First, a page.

The Food File does not often leave Tokyo. Why should we, when there’s so much great eating to be had within the sprawling confines of this massive city? But when it comes to good drinking, that’s a different story altogether. We will gladly go the extra mile (or 70) if there’s a pint or two of fine ale to be found at the end of the trail.

Which is why, the other day, we found ourselves chugging down the coast by train to Numazu, a quiet city on the edge of Suruga Bay at the very top of the Izu Peninsula. Now, 100 km may seem like quite a long way to go to an obscure neck of the woods just to sink some suds. But this was not any old beer. Numazu is home to one of the finest microbreweries in the country.

Bryan Baird’s eponymous brewery has been up and running for more than four years now, and the fruits of his labor are starting to gain a following well beyond the borders of Shizuoka Prefecture. But the only place where you can sample the entire range of his output is at the Fishmarket Taphouse, the simple, friendly pub he runs overlooking Numazu’s bustling little fishing port and ferry terminal.

Draft beer is best drunk as young as possible — especially handcrafted microbrews. Since Baird’s compact (but impressively sophisticated) brewhouse is right below the bar, you won’t find many fresher than these. He produces six varieties year-round, each with its own distinct flavor profile ranging from bracingly hoppy to rich and malty, and each with its own quirky name: Rising Sun Pale Ale; Red Rose Amber Ale; Teikoku IPA; Angry Boy Brown Ale; Kurofune Porter; and Shimaguni Stout. They are all excellent and, if you pace yourself, it is not impossible to try them all in turn — though you may find it easier to remember and compare them if you order them by the glass (500 yen) rather than by the full U.S. pint (700 yen).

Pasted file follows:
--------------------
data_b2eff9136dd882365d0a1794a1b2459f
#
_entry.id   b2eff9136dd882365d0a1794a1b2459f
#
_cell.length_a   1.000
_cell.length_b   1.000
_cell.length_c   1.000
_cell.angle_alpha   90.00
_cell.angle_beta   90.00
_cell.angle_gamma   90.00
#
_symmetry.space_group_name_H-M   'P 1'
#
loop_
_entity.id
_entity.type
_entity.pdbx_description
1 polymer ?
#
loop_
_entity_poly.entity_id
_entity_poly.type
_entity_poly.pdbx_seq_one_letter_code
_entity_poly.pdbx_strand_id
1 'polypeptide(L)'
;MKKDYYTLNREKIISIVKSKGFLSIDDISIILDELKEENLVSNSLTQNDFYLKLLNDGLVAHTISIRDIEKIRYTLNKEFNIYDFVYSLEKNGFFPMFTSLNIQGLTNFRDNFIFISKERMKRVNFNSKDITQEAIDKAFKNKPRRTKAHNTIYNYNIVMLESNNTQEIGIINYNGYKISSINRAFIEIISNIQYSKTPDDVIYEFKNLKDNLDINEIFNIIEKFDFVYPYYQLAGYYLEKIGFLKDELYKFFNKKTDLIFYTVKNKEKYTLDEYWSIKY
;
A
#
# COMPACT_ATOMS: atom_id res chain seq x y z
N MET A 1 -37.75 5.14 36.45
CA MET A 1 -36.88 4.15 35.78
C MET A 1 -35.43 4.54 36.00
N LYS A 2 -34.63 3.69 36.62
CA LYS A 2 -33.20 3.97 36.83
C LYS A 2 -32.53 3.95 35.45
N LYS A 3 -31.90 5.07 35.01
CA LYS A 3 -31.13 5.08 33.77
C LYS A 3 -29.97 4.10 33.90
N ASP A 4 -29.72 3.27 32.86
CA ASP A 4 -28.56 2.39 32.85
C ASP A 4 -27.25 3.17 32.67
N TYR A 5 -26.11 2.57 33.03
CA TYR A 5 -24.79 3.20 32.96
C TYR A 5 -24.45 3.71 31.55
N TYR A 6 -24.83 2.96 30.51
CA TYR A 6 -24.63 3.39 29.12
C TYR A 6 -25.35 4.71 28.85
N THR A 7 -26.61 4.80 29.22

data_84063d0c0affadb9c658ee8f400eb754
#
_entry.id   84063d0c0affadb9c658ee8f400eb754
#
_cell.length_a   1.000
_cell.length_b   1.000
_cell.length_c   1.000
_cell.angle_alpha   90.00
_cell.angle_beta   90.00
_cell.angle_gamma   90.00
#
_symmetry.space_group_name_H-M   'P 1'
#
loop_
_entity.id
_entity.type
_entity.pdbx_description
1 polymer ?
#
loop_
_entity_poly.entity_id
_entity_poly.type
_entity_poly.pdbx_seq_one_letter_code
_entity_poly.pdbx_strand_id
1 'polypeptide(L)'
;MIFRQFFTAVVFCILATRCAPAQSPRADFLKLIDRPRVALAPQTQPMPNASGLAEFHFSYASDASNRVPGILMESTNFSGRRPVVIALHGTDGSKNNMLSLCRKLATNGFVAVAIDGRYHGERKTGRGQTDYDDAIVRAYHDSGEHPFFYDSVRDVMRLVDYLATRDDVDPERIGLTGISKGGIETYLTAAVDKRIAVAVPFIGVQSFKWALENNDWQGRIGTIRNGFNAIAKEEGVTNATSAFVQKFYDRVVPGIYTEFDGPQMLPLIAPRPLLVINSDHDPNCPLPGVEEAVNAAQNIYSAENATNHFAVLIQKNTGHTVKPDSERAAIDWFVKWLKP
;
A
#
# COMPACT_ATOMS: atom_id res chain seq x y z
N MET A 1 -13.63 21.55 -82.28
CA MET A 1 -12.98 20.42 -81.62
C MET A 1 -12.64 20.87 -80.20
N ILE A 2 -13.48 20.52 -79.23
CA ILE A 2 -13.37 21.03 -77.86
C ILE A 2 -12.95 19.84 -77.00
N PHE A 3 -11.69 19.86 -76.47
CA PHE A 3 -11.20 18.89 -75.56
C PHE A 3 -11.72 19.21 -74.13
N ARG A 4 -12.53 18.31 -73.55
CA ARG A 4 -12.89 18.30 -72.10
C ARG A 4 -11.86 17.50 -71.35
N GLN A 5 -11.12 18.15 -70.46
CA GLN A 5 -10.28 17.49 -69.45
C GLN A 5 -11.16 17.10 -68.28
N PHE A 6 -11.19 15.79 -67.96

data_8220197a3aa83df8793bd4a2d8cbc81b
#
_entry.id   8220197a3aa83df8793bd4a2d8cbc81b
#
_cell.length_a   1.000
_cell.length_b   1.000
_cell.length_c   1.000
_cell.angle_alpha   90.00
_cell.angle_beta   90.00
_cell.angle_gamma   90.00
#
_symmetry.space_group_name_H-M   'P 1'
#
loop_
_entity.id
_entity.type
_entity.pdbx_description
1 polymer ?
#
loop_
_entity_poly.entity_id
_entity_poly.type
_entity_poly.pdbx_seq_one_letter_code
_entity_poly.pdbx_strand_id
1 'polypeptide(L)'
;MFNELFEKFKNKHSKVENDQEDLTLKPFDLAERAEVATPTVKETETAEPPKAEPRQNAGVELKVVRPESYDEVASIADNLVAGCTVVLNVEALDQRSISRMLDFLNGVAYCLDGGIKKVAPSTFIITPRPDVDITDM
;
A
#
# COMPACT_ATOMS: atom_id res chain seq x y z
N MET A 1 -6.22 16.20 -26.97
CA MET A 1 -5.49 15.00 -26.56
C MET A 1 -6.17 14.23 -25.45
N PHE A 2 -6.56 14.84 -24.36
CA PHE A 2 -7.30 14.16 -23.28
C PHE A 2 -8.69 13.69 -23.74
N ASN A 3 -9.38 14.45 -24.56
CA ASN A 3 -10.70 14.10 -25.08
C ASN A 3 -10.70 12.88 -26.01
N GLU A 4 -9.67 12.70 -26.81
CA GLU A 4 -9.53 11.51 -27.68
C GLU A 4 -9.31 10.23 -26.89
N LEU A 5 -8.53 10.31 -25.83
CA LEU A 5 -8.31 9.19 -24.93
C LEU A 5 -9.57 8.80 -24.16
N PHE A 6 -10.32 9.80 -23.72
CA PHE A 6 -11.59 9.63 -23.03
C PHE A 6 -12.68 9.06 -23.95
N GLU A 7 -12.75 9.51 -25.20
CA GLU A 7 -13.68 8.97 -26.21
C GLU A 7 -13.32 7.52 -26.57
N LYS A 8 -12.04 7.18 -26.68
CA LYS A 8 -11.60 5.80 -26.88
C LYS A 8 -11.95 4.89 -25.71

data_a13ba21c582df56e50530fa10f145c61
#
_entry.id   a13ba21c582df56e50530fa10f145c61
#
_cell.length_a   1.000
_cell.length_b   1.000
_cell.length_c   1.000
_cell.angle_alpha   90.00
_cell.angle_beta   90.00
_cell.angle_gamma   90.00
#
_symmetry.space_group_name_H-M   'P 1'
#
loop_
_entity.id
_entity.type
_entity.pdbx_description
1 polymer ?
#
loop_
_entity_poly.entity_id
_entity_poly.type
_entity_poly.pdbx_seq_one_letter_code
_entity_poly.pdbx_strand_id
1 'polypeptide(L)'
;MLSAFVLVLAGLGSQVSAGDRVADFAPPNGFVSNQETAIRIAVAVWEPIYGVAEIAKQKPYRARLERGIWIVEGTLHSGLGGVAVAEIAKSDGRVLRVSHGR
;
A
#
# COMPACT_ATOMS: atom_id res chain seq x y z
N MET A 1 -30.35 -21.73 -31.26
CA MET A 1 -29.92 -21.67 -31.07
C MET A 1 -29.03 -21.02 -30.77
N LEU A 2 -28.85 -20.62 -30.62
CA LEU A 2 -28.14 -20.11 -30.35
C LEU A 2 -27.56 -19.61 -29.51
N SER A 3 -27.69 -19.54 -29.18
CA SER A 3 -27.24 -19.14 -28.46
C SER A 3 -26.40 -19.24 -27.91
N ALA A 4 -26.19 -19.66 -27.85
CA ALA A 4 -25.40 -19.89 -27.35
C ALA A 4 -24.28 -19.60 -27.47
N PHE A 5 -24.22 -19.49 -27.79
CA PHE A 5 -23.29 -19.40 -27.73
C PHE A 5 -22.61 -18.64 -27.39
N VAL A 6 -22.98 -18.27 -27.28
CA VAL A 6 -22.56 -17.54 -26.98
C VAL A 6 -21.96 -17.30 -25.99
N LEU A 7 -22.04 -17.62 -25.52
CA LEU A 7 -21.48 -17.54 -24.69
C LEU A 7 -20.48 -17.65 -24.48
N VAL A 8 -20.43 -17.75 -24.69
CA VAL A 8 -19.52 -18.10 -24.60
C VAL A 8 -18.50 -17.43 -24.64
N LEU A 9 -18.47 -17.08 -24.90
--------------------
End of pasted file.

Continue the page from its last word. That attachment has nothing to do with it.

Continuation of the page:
However, be sure to pace yourself, so you can also try the seasonal specials and limited-edition brews, of which there are likely to be a couple on tap at any one time. Currently, the special of the month is Natsumikan Summer Ale — made with substantial quantities of those selfsame citrus fruits, whose tart flavor lies midway between oranges and grapefruits. It takes a while for your taste buds to adjust to the sharp, lingering tartness of this utterly unique beer. But for adventurous drinkers, this is exactly the kind of beer you need in the oppressive heat of a Japanese summer.

Beer like this is virtually a meal in itself, especially when you have such a variety of flavors. But with alcohol levels of well over 5 percent in these brews, some solid fuel is definitely a good idea. There is a good range of pub grub here, drawing on German and Tex-Mex influences, with a pasta dish of the day if you need more substantial fare. We especially enjoyed the Taproom Soft Tapas, featuring three different fillings (spicy beef; chili beans and sesame chicken).

Given the proximity of the fishing port, it is disappointing that there are not more seafood dishes on the menu. The Aji (horse mackerel) Fish Fry was quite acceptable, especially with its accompaniment of lemon- and herb-dressed fried potatoes. But serious fish lovers might want to take a break in between the beer courses (say between the IPA and the dry Irish-style stout), to investigate the sushi shops and assorted holes-in-the-wall just around the corner in the alleys in front of the wharves. Much of the seafood here is as fresh as you’d find in Tsukiji, and often better priced too.